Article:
Former Wikileaks Party staffer says Assange’s father was the “caller” that led to resignations

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Former Wikileaks Party social media captain Sean Bedlam – who is also a member of the Wikileaks Australian Citizens Alliance – has said that he was one of the recipients of the series of calls that led to the mass resignation of Leslie Cannold and six others (including himself), and has revealed the identity of the caller.

In a series of tweets, he has identified John Shipton – the party’s secretary and Julian Assange’s father – as the person who made the calls.

“John Shipton called me yesterday and offered to draw me in to form a small group that would go around [the Wikileaks Party’s] National Council,” he tweeted.

“Shipton made it clear he held [the] National Council in no regard and wanted me to join him in going around it. Dodgy as.”

Bedlam also says that Shipton also offered access to Assange; and that Shipton was the one who did not want the independent review promised yesterday after the preferences fiasco to be independent nor to be held before the election.

Bedlam said, in a tweet response today, that it Shipton “spat all over the plan” to conduct the independent review.

“He made it impossible to stay. He saw Council, volunteers, everyone really, as rubbish people with no depth. Rudd level ego. In a lot of ways he is The One. It’s of course more complex, but I’m not interested in attacking people who weren’t haters.” he added.

Although Shipton has not been named as the “caller” in Leslie Cannold’s resignation statement, Bedlam’s reasons to resign also match what she outlined. Cannold said that a “member of the party” made disparaging comments about the National Council, wanted to form a faction to take the party in a new direction, and the independent review would not be conducted.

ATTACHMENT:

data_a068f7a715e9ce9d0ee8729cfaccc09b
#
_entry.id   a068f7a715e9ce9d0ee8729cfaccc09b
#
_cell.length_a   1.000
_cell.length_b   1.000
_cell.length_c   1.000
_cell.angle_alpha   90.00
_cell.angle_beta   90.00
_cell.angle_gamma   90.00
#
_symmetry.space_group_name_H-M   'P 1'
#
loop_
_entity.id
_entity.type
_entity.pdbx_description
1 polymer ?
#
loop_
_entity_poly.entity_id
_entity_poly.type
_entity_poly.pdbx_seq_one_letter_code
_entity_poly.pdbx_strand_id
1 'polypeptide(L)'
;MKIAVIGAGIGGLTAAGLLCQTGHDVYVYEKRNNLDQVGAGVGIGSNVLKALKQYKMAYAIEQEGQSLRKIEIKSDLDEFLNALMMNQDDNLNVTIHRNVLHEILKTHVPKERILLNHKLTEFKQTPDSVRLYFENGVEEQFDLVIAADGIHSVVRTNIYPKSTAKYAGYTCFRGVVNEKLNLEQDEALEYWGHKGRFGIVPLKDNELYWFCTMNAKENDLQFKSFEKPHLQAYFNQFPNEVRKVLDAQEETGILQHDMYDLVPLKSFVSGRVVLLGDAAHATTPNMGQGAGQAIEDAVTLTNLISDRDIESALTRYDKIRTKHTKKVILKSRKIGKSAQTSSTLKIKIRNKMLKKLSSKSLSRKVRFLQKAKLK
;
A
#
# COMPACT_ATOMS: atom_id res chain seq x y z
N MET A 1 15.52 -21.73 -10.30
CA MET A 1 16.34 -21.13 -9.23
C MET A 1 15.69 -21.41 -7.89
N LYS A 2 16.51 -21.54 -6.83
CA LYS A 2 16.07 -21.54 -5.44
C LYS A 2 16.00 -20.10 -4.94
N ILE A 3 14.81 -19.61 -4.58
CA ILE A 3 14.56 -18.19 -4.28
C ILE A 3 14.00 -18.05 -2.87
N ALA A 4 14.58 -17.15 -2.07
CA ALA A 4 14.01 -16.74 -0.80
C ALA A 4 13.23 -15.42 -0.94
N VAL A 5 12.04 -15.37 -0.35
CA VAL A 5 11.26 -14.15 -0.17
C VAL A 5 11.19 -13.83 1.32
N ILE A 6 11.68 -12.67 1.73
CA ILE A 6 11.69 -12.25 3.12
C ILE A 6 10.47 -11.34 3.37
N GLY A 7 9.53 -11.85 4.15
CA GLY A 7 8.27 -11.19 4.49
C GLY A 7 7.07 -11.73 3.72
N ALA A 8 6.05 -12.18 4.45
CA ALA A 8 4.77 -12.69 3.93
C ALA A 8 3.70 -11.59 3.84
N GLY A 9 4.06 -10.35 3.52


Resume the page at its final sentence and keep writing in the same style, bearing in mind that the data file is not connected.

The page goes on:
“This person said that the review would be delayed until after the election and that it wouldn’t be done independently. The caller would run it,” Cannold said in her resignation statement yesterday.

Join the Conversation

  • Radguy1

    And if the membership body disagreed with the National Council?

    In principle, I support the National Council’s decision, but if a groundswell of the membership body were unhappy (which is not beyond the realms of possibility) what then?

  • questioner

    With all due respect to Mr Bedlam et al., as a mere voter, who wishes to vote for Julian with the, admittedly probably overoptimistic, goal of saving his liberty (and perhaps even life) from the good offices of the grand jury, by getting someone into the Senate who will barrack for Julian and Wikileaks from the grass rooftop of Capital Hill (presumably like his OWN FATHER, John), I could not care less about allegedly ‘unprincipled’ frigging preference deals. Do whatever deals need to be done to get SOMEONE in the Senate. Again with respect to Leslie Cannold and her six confreres, John and Julian Assange have a lot more skin in this very serious game and should be allowed to call it however they see fit.

    • Jason Chaplin

      Those who resigned didn’t do so on the basis of the preference deals as such, but because the processes that the party was founded on were corrupted. As desperate as Julian’s situation might be, it’s no excuse for betraying the membership and other supporters (including Scott Ludlam, a staunch advocate who is very much in the senate), and dragging the reputations of candidates and council members through the mud, people who gave their trust and volunteered their time. If Julian needed autocratic control, as Daniel Mathews wrote in his statement, ‘[h]e really ought not to have set up a party with internal democracy.’